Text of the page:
Frank Spotnitz talks to Screen about new UK spy-thriller series Hunted - produced by Kudos and BBC - and the UK as an exciting hub for big-budget TV.
The X-Files writer Frank Spotnitz was at MIPTV this week to discuss his new UK spy series Hunted, produced by Kudos Film & Television and the BBC for BBC One in the UK and HBO sister channel Cinemax in the US.
Hunted, directed by SJ Clarkson, sees Melissa George star as a British spy working for a private intelligence agency. After an attempt on her life by a colleague, George’s character Sam goes undercover not knowing who tried to kill her or who to trust.
Adam Rayner, Adewale Akinnuoye-Agbaje and Stephen Dillane co-star in the thriller which according to US writer Spotnitz has a budget “competitive with US network shows and one very generous for the UK.” Shooting was on location in London, Wales, Scotland and Morocco.
Researching the show was an eye-opening experience for the London-based creator, writer and executive producer of the show: “It was a challenge at times because of how secretive private spy agencies are. It’s not an area I was very aware of until I went looking for it. Most private contractors don’t want to be noticed. Their websites are dry and boring and they don’t want the wrong kind of attention. I talked to people who run these companies in the US, UK and Switerland and then I researched the type of personality working at them.”
Spotnitz initially developed the series with The X-Files star Gillian Anderson but when she was unavailable they selected Melissa George from around 200 actresses who read for the part.
Is there something of the Dana Scully about Sam? “If you look at Dana and Sam on paper you might say they are different, but yes, they are both strong, very capable women. Sam’s world is dangerous and threatening, to a greater extent even than Dana’s. She has to construct a wall of invulnerability.”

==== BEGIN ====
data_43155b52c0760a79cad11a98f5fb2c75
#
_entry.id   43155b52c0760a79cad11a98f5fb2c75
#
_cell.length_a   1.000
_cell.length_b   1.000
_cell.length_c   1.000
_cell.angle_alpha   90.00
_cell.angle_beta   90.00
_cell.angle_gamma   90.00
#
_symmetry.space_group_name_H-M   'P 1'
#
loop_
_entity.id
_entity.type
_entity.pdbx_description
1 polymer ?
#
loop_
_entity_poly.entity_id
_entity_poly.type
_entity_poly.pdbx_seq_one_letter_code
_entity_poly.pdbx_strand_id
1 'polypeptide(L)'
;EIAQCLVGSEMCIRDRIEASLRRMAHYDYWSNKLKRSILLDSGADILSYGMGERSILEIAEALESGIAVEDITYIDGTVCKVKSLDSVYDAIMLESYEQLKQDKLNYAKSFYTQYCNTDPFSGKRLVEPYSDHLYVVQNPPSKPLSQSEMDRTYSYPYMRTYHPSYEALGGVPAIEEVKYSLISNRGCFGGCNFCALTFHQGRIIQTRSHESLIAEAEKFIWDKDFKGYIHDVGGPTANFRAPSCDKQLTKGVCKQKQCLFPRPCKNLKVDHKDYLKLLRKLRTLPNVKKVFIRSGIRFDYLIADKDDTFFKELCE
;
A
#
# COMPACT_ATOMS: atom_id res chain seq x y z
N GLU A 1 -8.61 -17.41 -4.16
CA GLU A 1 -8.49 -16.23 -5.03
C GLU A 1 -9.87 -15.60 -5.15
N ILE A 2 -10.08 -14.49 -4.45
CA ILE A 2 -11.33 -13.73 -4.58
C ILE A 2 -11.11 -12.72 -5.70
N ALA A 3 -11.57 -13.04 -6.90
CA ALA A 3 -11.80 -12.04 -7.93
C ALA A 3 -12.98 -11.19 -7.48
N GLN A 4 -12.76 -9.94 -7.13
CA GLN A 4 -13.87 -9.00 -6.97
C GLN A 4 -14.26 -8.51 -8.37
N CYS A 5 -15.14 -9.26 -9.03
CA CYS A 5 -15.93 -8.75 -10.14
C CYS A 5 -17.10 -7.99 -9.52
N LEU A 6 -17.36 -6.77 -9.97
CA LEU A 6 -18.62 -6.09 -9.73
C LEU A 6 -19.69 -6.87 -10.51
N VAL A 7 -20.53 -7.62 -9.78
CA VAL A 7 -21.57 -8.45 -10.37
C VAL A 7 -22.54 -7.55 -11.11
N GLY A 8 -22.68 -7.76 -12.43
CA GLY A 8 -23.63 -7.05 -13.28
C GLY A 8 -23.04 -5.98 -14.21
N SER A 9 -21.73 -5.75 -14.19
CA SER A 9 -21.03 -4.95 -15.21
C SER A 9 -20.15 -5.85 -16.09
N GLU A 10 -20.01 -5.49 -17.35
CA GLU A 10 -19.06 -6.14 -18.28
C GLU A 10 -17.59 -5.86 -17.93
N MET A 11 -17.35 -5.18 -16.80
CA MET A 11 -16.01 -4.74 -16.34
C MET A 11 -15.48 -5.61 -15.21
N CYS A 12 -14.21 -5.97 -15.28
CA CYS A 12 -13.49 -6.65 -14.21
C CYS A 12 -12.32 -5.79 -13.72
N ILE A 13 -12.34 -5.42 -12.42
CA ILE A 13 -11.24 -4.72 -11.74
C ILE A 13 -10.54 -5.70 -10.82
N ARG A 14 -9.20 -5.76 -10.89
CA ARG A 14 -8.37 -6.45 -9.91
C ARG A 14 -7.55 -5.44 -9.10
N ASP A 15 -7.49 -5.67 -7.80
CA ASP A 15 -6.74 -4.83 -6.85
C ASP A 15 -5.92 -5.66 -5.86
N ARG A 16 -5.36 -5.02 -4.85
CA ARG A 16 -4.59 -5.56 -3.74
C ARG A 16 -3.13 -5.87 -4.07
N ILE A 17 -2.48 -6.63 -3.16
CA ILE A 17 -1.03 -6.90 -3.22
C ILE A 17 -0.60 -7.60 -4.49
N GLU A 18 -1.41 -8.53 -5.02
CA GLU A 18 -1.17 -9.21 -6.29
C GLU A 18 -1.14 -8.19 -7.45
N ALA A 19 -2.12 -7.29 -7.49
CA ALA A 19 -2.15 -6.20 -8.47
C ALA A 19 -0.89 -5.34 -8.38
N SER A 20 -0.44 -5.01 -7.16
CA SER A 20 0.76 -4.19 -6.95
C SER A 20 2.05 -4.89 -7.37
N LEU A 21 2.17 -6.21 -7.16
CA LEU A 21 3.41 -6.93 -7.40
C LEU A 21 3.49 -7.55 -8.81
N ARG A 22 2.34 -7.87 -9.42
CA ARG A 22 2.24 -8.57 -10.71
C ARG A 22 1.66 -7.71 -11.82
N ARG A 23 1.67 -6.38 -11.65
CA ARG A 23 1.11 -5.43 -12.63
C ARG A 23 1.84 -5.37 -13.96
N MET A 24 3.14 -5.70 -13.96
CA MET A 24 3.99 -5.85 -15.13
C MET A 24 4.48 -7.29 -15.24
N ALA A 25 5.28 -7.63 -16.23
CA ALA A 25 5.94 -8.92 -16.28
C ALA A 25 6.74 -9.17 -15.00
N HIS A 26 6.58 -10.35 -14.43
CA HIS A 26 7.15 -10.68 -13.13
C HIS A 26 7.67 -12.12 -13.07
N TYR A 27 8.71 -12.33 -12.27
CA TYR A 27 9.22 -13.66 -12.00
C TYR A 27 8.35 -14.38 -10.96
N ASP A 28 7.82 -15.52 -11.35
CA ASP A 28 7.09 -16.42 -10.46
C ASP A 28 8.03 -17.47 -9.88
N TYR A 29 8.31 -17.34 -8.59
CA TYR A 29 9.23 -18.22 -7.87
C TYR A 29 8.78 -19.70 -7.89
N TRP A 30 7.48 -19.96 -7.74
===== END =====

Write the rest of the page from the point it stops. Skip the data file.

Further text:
After working with Kudos on Hunted and Left Bank Pictures on 2011 series Strike Back, Spotnitz sees scope for further collaboration in the UK, which he believes represents an increasingly attractive option for US and international writers and producers: “I now live in London with my family. It is really exciting being here at the moment. A lot more production is going to take place on this side of the world and sold back to US and elsewhere. The talent and location here are thrilling. So many writers I speak to in the US are jealous of my opportunity here so I’m not in a hurry to leave. The tax credit will be a huge help to the local industry.”
“Europe is in a unique position because TV co-productions make a lot of business sense and can be very creatively exciting if they maintain integrity,” continued Spotnitz. “The idea must be international but not cynical. The production shouldn’t be cobbled together for financing purposes. The last three years the US market is opening up to internationally produced content. The broadcasters there are looking to do them now because they can be bargains.”
Spotnitz is currently working across a slate of TV and features, one of which is long-in-the-works crime-thriller The Star Chamber. He also continues to push for a sequel to 1998 feature The X Files: “There is a very active and relentless fan campaign for a last movie. I do feel like it would be a terrible shame if that didn’t happen. It feels wrong not to give it an ending around the alien colonisation of earth. David [Duchovny] and Gillian [Anderson] feel the same. I have a clear idea of how it would go and I’ve been talking to Chris Carter about it for a long time. I’ll keep banging the drum whenever I meet the Fox guys [the studio holds the sequel rights but was disappointed by the original’s lackluster box office].”
Hunted will air in the UK and US in autumn 2012.